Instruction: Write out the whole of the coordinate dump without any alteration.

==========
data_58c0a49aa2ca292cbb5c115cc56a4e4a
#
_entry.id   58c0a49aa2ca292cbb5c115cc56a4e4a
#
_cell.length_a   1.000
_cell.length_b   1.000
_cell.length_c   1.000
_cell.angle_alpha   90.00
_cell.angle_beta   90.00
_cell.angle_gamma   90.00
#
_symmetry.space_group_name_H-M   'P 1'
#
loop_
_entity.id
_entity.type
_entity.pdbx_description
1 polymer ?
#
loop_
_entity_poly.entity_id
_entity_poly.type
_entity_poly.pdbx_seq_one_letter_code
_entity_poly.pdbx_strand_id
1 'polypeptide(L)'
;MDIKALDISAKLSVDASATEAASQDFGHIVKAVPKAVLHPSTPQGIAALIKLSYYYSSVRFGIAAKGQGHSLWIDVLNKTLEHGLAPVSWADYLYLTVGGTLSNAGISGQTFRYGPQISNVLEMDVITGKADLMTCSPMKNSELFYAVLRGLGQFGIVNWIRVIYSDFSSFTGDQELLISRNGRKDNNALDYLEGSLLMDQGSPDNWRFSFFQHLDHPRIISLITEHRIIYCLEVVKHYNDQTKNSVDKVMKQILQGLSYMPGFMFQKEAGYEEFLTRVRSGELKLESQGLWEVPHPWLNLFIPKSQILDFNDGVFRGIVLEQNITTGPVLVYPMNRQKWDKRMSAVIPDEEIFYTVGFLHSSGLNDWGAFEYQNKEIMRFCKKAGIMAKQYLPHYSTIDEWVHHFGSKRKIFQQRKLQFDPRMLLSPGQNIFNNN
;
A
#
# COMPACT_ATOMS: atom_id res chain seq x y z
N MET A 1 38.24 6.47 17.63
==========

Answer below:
data_58c0a49aa2ca292cbb5c115cc56a4e4a
#
_entry.id   58c0a49aa2ca292cbb5c115cc56a4e4a
#
_cell.length_a   1.000
_cell.length_b   1.000
_cell.length_c   1.000
_cell.angle_alpha   90.00
_cell.angle_beta   90.00
_cell.angle_gamma   90.00
#
_symmetry.space_group_name_H-M   'P 1'
#
loop_
_entity.id
_entity.type
_entity.pdbx_description
1 polymer ?
#
loop_
_entity_poly.entity_id
_entity_poly.type
_entity_poly.pdbx_seq_one_letter_code
_entity_poly.pdbx_strand_id
1 'polypeptide(L)'
;MDIKALDISAKLSVDASATEAASQDFGHIVKAVPKAVLHPSTPQGIAALIKLSYYYSSVRFGIAAKGQGHSLWIDVLNKTLEHGLAPVSWADYLYLTVGGTLSNAGISGQTFRYGPQISNVLEMDVITGKADLMTCSPMKNSELFYAVLRGLGQFGIVNWIRVIYSDFSSFTGDQELLISRNGRKDNNALDYLEGSLLMDQGSPDNWRFSFFQHLDHPRIISLITEHRIIYCLEVVKHYNDQTKNSVDKVMKQILQGLSYMPGFMFQKEAGYEEFLTRVRSGELKLESQGLWEVPHPWLNLFIPKSQILDFNDGVFRGIVLEQNITTGPVLVYPMNRQKWDKRMSAVIPDEEIFYTVGFLHSSGLNDWGAFEYQNKEIMRFCKKAGIMAKQYLPHYSTIDEWVHHFGSKRKIFQQRKLQFDPRMLLSPGQNIFNNN
;
A
#
# COMPACT_ATOMS: atom_id res chain seq x y z
N MET A 1 38.24 6.47 17.63